Ohio Sales / Use Tax: Supreme Court says “keep the taps flowing sans tax,” limiting the scope of taxable building maintenance and janitorial services
Ohio Sales / Use Tax: Supreme Court says “keep the taps flowing sans tax,” limiting the scope of taxable building maintenance and janitorial services.
In Great Lakes Bar Control v. Testa, 2018-Ohio-5207, the Ohio Supreme Court ruled that maintaining and cleaning draft beer lines falls outside the scope of a taxable “building maintenance and janitorial service.” The Court interpreted the meaning of “cleaning” in the context of a “janitorial service,” rather than applying a hyperliteral meaning. See R.C. 5739.01(II) (definition of “building maintenance and janitorial services”). Cleaning draft beer lines was not a taxable service since “no one would take the ordinary meaning of janitorial cleaning to include inspecting and flushing beer-tap lines.” Justice DeWine’s opinion affirmed the Board of Tax Appeals’ decision that cleaning draft beer lines is not a taxable building maintenance and janitorial service.
The Court provided a non-exhaustive list of taxable janitorial services, such as washing floors, removing trash, vacuuming, and dusting. On the other hand, under an expansive interpretation of taxable janitorial services which the Court did not adopt, many non-janitorial services involving cleaning would become taxable, such as hard-drive cleaning, data cleansing, dry cleaning, and fish cleaning (e.g., scaling, gutting), as all these services involve cleaning tangible personal property located in a building. The Court stated that such an expansive interpretation ignores the janitorial context in which the term “cleaning” is used and is contrary to the law’s intent.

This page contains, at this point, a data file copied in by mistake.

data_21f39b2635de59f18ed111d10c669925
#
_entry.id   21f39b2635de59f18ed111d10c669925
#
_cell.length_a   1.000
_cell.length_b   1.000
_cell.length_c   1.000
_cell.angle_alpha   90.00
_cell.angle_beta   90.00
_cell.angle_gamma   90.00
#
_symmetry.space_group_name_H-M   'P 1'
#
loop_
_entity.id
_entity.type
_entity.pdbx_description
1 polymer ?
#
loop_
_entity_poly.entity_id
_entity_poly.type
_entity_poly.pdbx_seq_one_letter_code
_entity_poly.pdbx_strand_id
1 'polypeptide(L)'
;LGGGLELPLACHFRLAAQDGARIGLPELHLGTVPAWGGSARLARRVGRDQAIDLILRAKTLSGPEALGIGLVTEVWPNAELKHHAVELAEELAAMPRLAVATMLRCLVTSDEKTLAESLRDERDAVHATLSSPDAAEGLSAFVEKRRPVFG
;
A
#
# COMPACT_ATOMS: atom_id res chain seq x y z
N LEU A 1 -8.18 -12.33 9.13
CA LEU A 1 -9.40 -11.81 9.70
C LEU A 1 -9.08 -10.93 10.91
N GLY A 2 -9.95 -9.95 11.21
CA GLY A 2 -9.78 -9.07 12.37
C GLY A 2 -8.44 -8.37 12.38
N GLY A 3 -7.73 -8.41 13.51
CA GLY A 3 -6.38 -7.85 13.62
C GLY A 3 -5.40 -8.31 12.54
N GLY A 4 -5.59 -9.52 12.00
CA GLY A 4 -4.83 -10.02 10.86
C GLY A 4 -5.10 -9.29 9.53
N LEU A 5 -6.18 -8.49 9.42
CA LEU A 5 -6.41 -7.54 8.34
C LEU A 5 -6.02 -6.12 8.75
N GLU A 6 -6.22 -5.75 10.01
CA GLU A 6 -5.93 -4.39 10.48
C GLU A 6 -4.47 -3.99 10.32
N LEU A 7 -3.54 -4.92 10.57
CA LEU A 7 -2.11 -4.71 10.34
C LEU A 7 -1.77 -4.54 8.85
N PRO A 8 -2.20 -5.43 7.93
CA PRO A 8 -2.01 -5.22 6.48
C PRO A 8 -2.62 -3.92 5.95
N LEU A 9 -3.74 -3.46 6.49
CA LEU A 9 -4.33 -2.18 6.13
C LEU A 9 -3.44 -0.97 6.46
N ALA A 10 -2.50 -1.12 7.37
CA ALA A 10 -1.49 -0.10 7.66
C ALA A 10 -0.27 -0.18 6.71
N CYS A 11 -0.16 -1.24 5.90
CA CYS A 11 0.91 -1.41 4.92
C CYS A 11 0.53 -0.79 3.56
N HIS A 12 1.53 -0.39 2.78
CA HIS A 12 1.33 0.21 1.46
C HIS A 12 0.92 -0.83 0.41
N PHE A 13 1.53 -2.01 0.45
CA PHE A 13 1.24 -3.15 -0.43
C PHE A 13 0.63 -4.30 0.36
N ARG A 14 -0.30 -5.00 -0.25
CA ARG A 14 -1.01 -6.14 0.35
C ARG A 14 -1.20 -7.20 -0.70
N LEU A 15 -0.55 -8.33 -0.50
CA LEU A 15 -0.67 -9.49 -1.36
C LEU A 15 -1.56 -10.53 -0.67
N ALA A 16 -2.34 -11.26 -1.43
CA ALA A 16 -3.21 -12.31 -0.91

The Ohio Tax Commissioner has been broadly applying taxable “building maintenance and janitorial services” to many types of non-janitorial type services simply because they involve cleaning tangible personal property located in a building. The Ohio Supreme Court has now clarified that such application based upon the a hyperliteral meaning of the statutory definition is incorrect. The Court restricts the Tax Commissioner’s expansive application and requires undefined terms to be interpreted in the context of which they are used. This common sense approach will be extended to determining the scope of all taxable services in Ohio.
The taxpayer in Great Lakes Bar Control, Inc. v. Testa was represented by Buckingham attorneys Steven A. Dimengo, Matt Duncan, and Rich Fry. If you have questions about whether your cleaning services are subject to Ohio sales / use tax, please contact us.